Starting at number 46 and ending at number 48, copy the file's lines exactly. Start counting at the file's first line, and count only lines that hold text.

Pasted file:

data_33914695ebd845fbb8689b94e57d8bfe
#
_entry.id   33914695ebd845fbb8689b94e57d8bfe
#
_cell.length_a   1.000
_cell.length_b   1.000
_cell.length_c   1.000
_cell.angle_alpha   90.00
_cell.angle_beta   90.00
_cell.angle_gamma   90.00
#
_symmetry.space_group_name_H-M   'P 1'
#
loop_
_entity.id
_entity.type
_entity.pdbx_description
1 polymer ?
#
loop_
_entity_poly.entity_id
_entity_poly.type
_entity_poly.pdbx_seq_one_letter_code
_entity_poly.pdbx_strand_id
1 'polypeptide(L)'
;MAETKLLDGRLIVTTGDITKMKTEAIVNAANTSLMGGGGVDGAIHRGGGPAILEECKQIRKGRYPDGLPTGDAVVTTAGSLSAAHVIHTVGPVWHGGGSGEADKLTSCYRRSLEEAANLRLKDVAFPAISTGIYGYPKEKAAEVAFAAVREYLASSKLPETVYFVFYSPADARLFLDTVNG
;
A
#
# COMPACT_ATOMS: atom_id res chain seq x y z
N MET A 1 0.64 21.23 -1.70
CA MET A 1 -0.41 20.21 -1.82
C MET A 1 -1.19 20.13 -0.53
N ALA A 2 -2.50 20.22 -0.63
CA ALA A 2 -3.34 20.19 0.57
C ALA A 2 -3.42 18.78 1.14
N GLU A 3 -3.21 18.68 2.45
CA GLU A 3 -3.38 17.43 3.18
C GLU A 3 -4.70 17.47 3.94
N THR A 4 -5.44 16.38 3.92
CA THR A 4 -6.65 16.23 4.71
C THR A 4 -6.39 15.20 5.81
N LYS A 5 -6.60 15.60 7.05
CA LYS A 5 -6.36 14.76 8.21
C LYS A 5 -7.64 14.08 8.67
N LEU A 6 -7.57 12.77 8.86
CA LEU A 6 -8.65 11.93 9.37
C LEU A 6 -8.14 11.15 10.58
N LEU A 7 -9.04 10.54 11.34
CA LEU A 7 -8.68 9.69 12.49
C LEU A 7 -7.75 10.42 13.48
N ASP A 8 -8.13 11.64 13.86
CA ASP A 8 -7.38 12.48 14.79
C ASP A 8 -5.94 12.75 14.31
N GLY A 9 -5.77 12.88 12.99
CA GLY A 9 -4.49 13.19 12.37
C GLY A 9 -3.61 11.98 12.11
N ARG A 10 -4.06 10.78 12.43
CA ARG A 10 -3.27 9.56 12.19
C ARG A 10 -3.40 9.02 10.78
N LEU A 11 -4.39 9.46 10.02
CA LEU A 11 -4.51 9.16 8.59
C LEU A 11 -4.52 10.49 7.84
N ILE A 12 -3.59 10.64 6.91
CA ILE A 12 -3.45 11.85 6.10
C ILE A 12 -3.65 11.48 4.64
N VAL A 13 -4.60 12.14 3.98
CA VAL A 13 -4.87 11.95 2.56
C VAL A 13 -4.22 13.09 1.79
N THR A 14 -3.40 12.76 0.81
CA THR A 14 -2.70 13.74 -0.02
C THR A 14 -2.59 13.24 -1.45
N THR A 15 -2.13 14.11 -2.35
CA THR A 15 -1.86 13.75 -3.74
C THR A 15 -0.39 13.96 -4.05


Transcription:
N LEU A 6 -7.57 12.77 8.86
CA LEU A 6 -8.65 11.93 9.37
C LEU A 6 -8.14 11.15 10.58